Posted earlier at the blog: a long article in The WSJ -- MRO to increase spending, focus on North America; including another $1 billion in the North Dakota Bakken (and that's just one company operating in North Dakota).  
Marathon plans to invest $2.3 billion next year in the Eagle Ford Shale of South Texas, where up to 400 new wells will be drilled. The company will put $1 billion into Bakken prospects in North Dakota, and another $236 million toward work in Oklahoma's Woodford basin. 
This is so cool. I suggested this several years ago, but focused on Wal-Mart. It appears other retailers have figured it out. Several big-box / mall anchor stores will offer same-day delivery
Four of the nation's largest mall operators are turning their properties into mini-distribution centers for rapid delivery, meaning shoppers can ditch their bags and keep spending. The service promises set delivery times for purchases consumers make at the mall or online from mall tenants, facilitated by a Silicon Valley startup, Deliv Inc.
Pensions make most of stock-market surge.
A roaring stock market and rising interest rates are fueling the strongest recovery in the $2.4 trillion U.S. corporate-pension sector in more than a quarter century, giving companies new flexibility in dealing with some employee-benefit costs.

This is a most interesting story -- holiday shopping figures, retail sales are going to be hard to sort out this season. November's numbers are very, very blurry. Why? Internet shopping. 
Changes in retailers' opening hours, the surge in online commerce and calendar quirks are combining to make it unusually tricky to gauge the holiday-shopping season's vitality from one of its most important months.
Economists polled by The Wall Street Journal see data for retail sales excluding autos, due Thursday, having increased 0.2% in November over the previous month. That would bring year-over-year growth to 2.7%.
That is fairly tepid and is supported by some private-sector surveys. One, from Thomson Reuters, says same-store sales at retailers it polls rose just 1.8% from last November. This survey covers a narrower band of spending than the government report. But it doesn't bode well since its forecast was for 2.7% growth.
Another wrinkle almost certainly depressed November sales. The surging online equivalent to Black Friday, Cyber Monday, fell in December, the first time since 2008.
Weak retail data in November need not signal a lousy holiday season. Possibly a better snapshot of the period—or at least retailers' expectations for it—comes from international freight data. Since most apparel, toys and electronics are imported, the National Retail Federation's "Global Port Tracker" looks at the number of containers as a proxy for dollars likely to be spent. There was a 4.3% rise in volume from August through October from a year earlier; a preliminary reading for November was 3.6% higher.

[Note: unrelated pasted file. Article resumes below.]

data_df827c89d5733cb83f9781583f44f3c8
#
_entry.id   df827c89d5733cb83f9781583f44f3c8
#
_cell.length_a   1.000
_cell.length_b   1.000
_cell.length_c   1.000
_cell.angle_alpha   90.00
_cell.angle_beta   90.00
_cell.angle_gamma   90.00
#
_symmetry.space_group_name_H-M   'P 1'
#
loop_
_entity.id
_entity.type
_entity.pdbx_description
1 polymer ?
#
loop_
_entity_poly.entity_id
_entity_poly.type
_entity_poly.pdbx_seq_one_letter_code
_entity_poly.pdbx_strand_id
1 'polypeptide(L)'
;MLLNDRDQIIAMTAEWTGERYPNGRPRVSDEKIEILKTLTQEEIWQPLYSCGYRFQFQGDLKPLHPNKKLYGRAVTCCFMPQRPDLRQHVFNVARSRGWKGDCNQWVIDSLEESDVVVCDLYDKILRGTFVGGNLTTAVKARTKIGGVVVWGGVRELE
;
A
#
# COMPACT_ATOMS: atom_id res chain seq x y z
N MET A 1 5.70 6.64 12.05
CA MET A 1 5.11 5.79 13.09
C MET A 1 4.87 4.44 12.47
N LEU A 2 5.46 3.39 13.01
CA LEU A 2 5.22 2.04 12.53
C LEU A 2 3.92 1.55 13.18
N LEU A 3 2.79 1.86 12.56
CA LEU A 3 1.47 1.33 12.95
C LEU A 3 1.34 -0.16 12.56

Yesterday, I did 90% of my Christmas shopping. It took about 15 minutes. All on Amazon. Over the past year, I kept a Christmas list on the "Apple desktop yellow legal pad." Then yesterday, I simply ordered each item on the list from Amazon and had them mailed to the appropriate addresses. Without question, it would have taken two to three days of driving around town, putting the items together, and then wrapping and shipping it. Wow, what a chore. And I won't see a huge bill on my Mastercard. I paid for it directly from my checking account.

By the way, for Apple users, the "Apple desktop yellow legal pad" is indispensable for me. I post all sorts of memos there.


And here's another example of how Bakken fracking changed things: how shale helped frack Mexico's energy impasse.
After decades of inertia, the energy-reform proposal given general approval by the Mexican Senate late Tuesday goes even further than many had expected. The country's rapidly changing energy relationship with its northern neighbor helps explain why.
Mexico's dismal decline in oil production, to 2.94 million barrels per day last year from 3.85 million in 2004, is the obvious impetus for trying to coax in more foreign money and expertise.